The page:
Melbourne, Jan 19: That eerie feeling you get upon entering an abandoned building has little to do with what is called the sixth sense.
The feeling is your brain’s ability to recognise visual stimulants without you realizing it.
New research suggests that this phenomenon of “knowing without knowing” can often be mistaken for psychic ability or supernatural intuition.
“We have provided direct behavioural evidence that observers can regularly detect when a change has occurred without necessarily being able to identify what has changed,” said lead researcher Piers Howe of the Melbourne school of psychological sciences at the University of Melbourne.
The researchers presented participants with pairs of colour photographs of the same person’s face.
In some cases, the two photographs were identical.
In others, there were minor but significant differences (such as in person’s hairstyle).
Each photograph was seen for one and a half seconds, with a one-second break between the images.
The subjects were then asked to determine whether or not a change had occurred and, if it had, to correctly identify the change from a list of possible options.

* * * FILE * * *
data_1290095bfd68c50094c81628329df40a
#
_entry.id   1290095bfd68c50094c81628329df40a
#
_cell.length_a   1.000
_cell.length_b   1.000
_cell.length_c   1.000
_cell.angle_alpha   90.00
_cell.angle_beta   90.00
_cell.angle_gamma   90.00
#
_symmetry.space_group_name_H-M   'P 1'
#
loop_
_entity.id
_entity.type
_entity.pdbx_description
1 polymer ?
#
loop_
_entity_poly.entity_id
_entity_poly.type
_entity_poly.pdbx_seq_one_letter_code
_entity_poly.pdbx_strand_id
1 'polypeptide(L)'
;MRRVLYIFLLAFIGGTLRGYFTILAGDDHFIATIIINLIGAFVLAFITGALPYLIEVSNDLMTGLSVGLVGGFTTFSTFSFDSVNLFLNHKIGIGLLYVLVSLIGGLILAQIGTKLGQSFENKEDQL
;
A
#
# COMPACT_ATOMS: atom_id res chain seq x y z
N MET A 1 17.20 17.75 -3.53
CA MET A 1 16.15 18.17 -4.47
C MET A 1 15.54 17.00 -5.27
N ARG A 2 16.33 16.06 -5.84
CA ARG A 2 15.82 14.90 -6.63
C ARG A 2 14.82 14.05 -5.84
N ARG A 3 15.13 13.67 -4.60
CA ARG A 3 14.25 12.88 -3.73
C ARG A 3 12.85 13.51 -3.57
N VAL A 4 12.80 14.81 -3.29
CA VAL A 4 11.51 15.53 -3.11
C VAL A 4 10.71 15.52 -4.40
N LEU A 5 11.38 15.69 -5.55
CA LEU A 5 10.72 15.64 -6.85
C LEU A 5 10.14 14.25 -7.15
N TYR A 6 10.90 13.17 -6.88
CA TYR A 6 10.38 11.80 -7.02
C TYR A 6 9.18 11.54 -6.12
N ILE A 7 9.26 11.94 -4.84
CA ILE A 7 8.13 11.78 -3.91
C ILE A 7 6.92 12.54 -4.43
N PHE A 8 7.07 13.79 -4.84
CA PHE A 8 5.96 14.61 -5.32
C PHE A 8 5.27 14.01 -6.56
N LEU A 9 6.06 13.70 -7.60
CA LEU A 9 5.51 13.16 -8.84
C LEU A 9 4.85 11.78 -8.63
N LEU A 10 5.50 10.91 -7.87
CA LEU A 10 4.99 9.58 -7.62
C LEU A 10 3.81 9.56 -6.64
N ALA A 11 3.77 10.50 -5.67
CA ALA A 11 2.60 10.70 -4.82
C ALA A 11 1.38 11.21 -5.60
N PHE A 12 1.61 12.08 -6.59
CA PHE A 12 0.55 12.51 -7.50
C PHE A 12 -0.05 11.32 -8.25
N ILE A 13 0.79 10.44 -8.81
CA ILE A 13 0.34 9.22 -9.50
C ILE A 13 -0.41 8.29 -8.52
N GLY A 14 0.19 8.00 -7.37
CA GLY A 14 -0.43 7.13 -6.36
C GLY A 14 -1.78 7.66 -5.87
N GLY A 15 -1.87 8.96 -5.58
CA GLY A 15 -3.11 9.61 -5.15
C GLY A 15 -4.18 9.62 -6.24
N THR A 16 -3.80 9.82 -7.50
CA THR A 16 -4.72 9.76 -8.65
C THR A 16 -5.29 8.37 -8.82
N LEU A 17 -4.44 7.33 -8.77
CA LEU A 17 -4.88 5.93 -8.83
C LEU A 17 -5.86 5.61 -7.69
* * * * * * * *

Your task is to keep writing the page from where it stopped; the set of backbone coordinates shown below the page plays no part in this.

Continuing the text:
“We found that this ability to detect unidentified changes is not unique to images containing faces,” said Howe.
Humans pick up subconscious visual cues from their environment and assimilate it into their knowledge without realising it, said the study published in the journal PLoS-ONE.
“We were able to show how this process worked and debunk the claim that this was due a quasi-magical ability such as the sixth sense,” Howe said.
The point is that people can sometimes get the strong impression that they can sense changes that they cannot see, he added.
“What the research showed was that while this sensing ability is indeed real, it has nothing to do with a sixth sense and can be explained in terms of known visual processes,” the study said.